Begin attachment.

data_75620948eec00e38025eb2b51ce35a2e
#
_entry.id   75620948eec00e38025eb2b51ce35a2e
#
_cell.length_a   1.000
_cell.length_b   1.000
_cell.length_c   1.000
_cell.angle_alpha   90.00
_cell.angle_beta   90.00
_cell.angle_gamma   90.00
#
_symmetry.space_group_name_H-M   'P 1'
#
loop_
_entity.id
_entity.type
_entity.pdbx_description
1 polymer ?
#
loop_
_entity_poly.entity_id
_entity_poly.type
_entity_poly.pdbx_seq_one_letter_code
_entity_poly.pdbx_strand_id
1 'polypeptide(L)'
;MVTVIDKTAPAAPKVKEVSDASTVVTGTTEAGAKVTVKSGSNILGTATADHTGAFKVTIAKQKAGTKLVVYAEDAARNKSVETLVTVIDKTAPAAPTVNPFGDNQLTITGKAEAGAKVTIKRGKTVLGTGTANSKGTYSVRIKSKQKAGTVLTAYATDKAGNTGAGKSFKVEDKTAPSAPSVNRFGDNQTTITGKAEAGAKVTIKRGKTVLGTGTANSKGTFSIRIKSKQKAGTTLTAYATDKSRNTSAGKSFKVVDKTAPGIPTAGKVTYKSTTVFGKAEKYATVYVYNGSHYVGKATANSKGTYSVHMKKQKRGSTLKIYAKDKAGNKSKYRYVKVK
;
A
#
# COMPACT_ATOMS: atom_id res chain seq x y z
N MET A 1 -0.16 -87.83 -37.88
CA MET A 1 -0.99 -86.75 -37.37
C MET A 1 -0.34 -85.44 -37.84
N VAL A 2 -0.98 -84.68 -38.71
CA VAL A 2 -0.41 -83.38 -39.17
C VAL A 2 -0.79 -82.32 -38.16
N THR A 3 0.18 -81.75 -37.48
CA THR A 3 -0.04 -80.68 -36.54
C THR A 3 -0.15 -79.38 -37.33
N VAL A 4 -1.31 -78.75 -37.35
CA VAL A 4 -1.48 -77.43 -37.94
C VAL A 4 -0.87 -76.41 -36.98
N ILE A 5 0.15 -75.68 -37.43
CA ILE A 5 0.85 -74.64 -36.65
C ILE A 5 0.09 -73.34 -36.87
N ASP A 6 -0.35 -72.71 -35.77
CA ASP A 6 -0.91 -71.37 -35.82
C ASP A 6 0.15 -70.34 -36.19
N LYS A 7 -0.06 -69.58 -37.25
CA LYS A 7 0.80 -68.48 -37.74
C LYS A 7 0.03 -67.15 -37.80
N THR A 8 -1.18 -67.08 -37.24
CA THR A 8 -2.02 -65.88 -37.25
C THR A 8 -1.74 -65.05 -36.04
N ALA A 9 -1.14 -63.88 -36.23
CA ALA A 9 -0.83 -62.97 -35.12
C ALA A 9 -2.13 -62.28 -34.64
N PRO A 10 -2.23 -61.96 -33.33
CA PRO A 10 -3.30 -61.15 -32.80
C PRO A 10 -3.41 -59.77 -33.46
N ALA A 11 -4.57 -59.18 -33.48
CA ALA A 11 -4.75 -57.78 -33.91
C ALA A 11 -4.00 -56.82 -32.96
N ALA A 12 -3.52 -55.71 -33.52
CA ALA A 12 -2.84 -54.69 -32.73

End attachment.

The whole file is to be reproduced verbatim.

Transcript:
data_75620948eec00e38025eb2b51ce35a2e
#
_entry.id   75620948eec00e38025eb2b51ce35a2e
#
_cell.length_a   1.000
_cell.length_b   1.000
_cell.length_c   1.000
_cell.angle_alpha   90.00
_cell.angle_beta   90.00
_cell.angle_gamma   90.00
#
_symmetry.space_group_name_H-M   'P 1'
#
loop_
_entity.id
_entity.type
_entity.pdbx_description
1 polymer ?
#
loop_
_entity_poly.entity_id
_entity_poly.type
_entity_poly.pdbx_seq_one_letter_code
_entity_poly.pdbx_strand_id
1 'polypeptide(L)'
;MVTVIDKTAPAAPKVKEVSDASTVVTGTTEAGAKVTVKSGSNILGTATADHTGAFKVTIAKQKAGTKLVVYAEDAARNKSVETLVTVIDKTAPAAPTVNPFGDNQLTITGKAEAGAKVTIKRGKTVLGTGTANSKGTYSVRIKSKQKAGTVLTAYATDKAGNTGAGKSFKVEDKTAPSAPSVNRFGDNQTTITGKAEAGAKVTIKRGKTVLGTGTANSKGTFSIRIKSKQKAGTTLTAYATDKSRNTSAGKSFKVVDKTAPGIPTAGKVTYKSTTVFGKAEKYATVYVYNGSHYVGKATANSKGTYSVHMKKQKRGSTLKIYAKDKAGNKSKYRYVKVK
;
A
#
# COMPACT_ATOMS: atom_id res chain seq x y z
N MET A 1 -0.16 -87.83 -37.88
CA MET A 1 -0.99 -86.75 -37.37
C MET A 1 -0.34 -85.44 -37.84
N VAL A 2 -0.98 -84.68 -38.71
CA VAL A 2 -0.41 -83.38 -39.17
C VAL A 2 -0.79 -82.32 -38.16
N THR A 3 0.18 -81.75 -37.48
CA THR A 3 -0.04 -80.68 -36.54
C THR A 3 -0.15 -79.38 -37.33
N VAL A 4 -1.31 -78.75 -37.35
CA VAL A 4 -1.48 -77.43 -37.94
C VAL A 4 -0.87 -76.41 -36.98
N ILE A 5 0.15 -75.68 -37.43
CA ILE A 5 0.85 -74.64 -36.65
C ILE A 5 0.09 -73.34 -36.87
N ASP A 6 -0.35 -72.71 -35.77
CA ASP A 6 -0.91 -71.37 -35.82
C ASP A 6 0.15 -70.34 -36.19
N LYS A 7 -0.06 -69.58 -37.25
CA LYS A 7 0.80 -68.48 -37.74
C LYS A 7 0.03 -67.15 -37.80
N THR A 8 -1.18 -67.08 -37.24
CA THR A 8 -2.02 -65.88 -37.25
C THR A 8 -1.74 -65.05 -36.04
N ALA A 9 -1.14 -63.88 -36.23
CA ALA A 9 -0.83 -62.97 -35.12
C ALA A 9 -2.13 -62.28 -34.64
N PRO A 10 -2.23 -61.96 -33.33
CA PRO A 10 -3.30 -61.15 -32.80
C PRO A 10 -3.41 -59.77 -33.46
N ALA A 11 -4.57 -59.18 -33.48
CA ALA A 11 -4.75 -57.78 -33.91
C ALA A 11 -4.00 -56.82 -32.96
N ALA A 12 -3.52 -55.71 -33.52
CA ALA A 12 -2.84 -54.69 -32.73